One of the biggest points I was hoping to make at the UMass Media Giraffe conference is that the Internet is as fully vulnerable to the negative effects of commercialization as “traditional” mass media has been.
Rupert Murdoch’s prescient acquisition of MySpace.com was my primary example.
How ironically gratifying to come back to SF and discover that Wired mag’s featured article this month, “His Space,” is on exactly that topic.
It’s certainly true that the Internet is taking power away from media corporations and give it to “the people.”
But in so doing it is showing corporations how to access markets and cultivate their traditional fare on an exponentially more “personalized” level. “The Daily Me,” I believe, is how it’s been phrased.
Methinks it’s high time Thomas Frank updated “Commodify your Dissent” for the Internet era!
As Murdoch understands, the Internet offers extraordinary potential for developing truly pervasive and implacable “one to one marketing” and “customer relations management” technologies and methods:
“The most immediate [challenge] is to avoid doing anything that might interfere with the runaway growth that has already made MySpace the biggest aggregation of people on the Web. But that’s just step one. Step two is to turn MySpace’s teeming masses into a wholly new kind of media entity, an advertising, marketing, and distribution vehicle that gives News Corp. a hand on the steering wheel of popular culture worldwide.”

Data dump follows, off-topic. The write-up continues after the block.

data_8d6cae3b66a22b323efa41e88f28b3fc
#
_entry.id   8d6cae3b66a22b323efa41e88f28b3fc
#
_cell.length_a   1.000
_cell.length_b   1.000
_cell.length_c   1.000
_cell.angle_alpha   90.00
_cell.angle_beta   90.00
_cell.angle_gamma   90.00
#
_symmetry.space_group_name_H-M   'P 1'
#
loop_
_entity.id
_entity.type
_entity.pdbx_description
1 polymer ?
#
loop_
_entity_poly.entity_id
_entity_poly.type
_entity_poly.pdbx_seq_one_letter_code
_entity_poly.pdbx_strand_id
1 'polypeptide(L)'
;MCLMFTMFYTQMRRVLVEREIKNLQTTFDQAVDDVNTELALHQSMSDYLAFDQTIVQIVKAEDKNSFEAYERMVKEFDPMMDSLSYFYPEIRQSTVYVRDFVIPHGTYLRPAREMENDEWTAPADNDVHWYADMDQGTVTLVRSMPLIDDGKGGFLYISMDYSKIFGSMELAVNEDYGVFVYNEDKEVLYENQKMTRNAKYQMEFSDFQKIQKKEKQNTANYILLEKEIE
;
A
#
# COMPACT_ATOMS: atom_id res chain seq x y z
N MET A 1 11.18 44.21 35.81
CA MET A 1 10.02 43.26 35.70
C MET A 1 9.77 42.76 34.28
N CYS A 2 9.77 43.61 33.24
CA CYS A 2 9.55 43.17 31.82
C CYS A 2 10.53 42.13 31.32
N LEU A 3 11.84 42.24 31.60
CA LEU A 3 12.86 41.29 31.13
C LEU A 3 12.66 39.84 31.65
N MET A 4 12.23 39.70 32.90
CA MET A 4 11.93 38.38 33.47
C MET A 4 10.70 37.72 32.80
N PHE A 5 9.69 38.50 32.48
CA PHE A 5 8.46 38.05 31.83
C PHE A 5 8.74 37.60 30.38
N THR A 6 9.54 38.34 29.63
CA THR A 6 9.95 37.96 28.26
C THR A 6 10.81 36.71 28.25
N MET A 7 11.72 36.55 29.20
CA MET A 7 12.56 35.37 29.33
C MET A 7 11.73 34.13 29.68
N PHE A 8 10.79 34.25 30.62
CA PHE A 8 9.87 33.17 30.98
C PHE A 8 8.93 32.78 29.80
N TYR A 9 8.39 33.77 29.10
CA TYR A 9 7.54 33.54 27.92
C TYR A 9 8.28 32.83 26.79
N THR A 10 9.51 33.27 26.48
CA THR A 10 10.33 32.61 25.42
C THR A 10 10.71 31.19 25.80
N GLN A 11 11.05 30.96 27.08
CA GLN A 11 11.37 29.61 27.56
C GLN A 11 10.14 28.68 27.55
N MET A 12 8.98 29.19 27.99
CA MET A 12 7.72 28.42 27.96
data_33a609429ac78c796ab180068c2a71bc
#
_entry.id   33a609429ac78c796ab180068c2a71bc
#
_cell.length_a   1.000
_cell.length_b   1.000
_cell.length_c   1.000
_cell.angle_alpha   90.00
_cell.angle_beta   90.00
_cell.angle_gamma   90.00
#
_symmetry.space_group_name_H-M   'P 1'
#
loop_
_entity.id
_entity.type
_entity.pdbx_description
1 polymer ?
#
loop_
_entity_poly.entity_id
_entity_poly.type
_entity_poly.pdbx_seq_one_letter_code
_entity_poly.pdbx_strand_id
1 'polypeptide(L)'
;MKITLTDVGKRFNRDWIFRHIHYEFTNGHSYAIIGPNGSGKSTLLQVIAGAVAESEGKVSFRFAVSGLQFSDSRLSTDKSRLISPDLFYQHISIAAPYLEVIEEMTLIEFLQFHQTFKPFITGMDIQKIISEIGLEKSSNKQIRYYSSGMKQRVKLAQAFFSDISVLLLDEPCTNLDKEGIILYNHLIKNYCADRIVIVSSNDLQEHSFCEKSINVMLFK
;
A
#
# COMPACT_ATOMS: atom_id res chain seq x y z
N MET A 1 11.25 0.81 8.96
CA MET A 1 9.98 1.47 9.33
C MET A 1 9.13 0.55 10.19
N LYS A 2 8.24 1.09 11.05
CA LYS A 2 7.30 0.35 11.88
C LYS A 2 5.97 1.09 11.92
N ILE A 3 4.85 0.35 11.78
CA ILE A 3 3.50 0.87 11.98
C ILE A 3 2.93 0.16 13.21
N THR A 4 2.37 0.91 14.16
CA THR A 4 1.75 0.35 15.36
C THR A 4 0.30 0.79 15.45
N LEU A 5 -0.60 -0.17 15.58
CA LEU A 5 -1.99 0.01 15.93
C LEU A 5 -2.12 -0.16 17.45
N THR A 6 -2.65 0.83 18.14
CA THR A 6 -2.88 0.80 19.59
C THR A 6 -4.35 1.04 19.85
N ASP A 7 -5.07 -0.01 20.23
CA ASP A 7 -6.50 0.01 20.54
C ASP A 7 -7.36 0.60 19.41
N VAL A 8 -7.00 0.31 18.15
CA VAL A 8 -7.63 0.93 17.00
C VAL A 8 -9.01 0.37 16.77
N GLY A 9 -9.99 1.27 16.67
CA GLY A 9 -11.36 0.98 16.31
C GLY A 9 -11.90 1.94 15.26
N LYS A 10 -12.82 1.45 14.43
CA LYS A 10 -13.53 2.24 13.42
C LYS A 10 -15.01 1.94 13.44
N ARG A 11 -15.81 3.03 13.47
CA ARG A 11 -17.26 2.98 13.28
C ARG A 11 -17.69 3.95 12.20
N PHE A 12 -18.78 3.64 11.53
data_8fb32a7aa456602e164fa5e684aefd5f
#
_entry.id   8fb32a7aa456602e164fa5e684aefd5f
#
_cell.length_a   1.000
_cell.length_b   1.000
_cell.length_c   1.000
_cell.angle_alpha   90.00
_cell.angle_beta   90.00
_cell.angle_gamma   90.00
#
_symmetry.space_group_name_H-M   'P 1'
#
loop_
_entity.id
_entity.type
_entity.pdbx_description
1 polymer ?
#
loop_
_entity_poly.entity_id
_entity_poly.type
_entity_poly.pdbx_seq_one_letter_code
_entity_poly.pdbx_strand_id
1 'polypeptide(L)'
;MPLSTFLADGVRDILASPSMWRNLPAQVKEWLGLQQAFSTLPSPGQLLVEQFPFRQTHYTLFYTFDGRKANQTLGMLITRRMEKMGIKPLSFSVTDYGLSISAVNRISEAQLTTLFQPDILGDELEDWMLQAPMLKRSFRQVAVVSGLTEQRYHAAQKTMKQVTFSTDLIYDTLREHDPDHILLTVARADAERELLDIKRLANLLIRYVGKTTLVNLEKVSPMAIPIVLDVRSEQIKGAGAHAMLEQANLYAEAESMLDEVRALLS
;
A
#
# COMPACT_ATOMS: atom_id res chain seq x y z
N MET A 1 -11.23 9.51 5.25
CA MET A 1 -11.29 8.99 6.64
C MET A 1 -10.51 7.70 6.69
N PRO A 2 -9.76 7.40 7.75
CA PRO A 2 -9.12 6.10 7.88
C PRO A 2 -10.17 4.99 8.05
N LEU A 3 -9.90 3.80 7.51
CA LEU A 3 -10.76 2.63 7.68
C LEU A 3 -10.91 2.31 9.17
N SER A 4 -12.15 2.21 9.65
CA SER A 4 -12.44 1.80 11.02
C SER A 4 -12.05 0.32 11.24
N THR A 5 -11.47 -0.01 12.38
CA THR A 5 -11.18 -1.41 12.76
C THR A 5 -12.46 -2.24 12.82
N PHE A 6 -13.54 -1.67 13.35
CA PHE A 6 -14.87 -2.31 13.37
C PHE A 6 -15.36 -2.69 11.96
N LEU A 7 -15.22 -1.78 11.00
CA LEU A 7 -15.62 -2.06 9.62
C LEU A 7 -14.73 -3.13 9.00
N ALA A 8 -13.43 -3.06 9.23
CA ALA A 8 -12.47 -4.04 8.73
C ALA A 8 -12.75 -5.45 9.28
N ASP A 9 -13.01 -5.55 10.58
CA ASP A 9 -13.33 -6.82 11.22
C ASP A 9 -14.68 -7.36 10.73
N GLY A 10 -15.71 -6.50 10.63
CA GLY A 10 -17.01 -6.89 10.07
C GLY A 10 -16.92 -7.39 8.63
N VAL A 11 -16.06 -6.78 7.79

The capital and savvy corporations will bring to the task may in fact eclipse, or at least seriously co-opt, the democratizing power of the Internet — assuming one subscribes to the thesis, advanced by Bagdikian et al., that monopolistic commercialization of media is anathema to democracy.
It’s clear from the article that MySpace is the raw material from which Murdoch intends to build his next-generation media empire.
But what does this mean for commercial news operations online? Well, suffice it to say that Murdoch is the man who made Fox News possible.
My comments, by the way, should in no way be taken to imply that commercial news media is incapable of serving the process of democracy. I know for a fact that there is deep and lasting commitment to the public good in for-profit newsrooms. I’ve worked in them before, and most likely will again.
But I think we must frankly recognize that, with the extinction of viable newspapers due to unrealistic, Wall Street-driven profit expectations, there are some serious problems with the commercial news model.
Establishing the “Public Media sector” online should be one of the highest priorities of New Media thinkers, producers and funders — and media reformers in general.